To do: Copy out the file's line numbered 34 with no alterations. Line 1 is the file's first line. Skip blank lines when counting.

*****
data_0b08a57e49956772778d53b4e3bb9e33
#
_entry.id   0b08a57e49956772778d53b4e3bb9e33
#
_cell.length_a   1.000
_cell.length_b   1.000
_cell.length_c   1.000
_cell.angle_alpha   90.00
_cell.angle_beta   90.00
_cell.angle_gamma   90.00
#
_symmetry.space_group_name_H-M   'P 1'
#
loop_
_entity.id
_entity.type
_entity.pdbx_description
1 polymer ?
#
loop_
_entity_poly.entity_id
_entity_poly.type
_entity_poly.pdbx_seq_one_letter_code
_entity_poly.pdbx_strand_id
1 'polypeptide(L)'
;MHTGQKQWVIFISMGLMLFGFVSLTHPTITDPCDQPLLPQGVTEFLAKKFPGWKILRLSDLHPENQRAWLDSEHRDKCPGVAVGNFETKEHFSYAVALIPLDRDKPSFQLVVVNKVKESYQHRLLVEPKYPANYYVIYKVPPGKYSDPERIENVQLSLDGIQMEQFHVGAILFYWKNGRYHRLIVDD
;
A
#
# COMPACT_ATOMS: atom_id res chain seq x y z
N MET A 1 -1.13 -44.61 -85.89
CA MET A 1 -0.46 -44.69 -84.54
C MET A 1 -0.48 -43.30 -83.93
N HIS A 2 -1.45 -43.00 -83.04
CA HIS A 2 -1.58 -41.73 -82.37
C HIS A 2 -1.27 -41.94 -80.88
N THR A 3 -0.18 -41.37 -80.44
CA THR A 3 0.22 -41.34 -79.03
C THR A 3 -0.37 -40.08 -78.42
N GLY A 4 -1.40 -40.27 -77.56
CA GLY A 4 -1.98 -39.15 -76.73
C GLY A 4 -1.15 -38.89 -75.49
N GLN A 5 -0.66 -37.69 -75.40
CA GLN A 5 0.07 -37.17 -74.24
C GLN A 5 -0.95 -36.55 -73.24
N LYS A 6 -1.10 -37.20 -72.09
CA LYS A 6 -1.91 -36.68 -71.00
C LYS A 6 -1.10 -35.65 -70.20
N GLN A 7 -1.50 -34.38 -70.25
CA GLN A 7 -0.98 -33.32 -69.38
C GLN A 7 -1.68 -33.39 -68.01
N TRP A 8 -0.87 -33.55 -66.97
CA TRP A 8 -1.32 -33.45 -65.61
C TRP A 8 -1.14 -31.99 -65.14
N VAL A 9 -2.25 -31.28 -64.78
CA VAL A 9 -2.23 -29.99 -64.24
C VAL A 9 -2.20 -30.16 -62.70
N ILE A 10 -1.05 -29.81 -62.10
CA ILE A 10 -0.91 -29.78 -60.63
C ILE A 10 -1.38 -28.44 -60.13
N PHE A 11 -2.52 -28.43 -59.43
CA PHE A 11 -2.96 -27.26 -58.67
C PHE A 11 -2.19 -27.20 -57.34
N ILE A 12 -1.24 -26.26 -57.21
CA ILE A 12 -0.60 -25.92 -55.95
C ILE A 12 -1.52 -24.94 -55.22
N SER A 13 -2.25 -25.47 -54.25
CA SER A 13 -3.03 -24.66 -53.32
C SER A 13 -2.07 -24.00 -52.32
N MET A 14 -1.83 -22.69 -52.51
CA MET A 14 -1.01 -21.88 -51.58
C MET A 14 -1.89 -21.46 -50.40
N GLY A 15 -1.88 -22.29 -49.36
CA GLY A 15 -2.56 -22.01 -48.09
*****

N HIS A 2 -1.45 -43.00 -83.04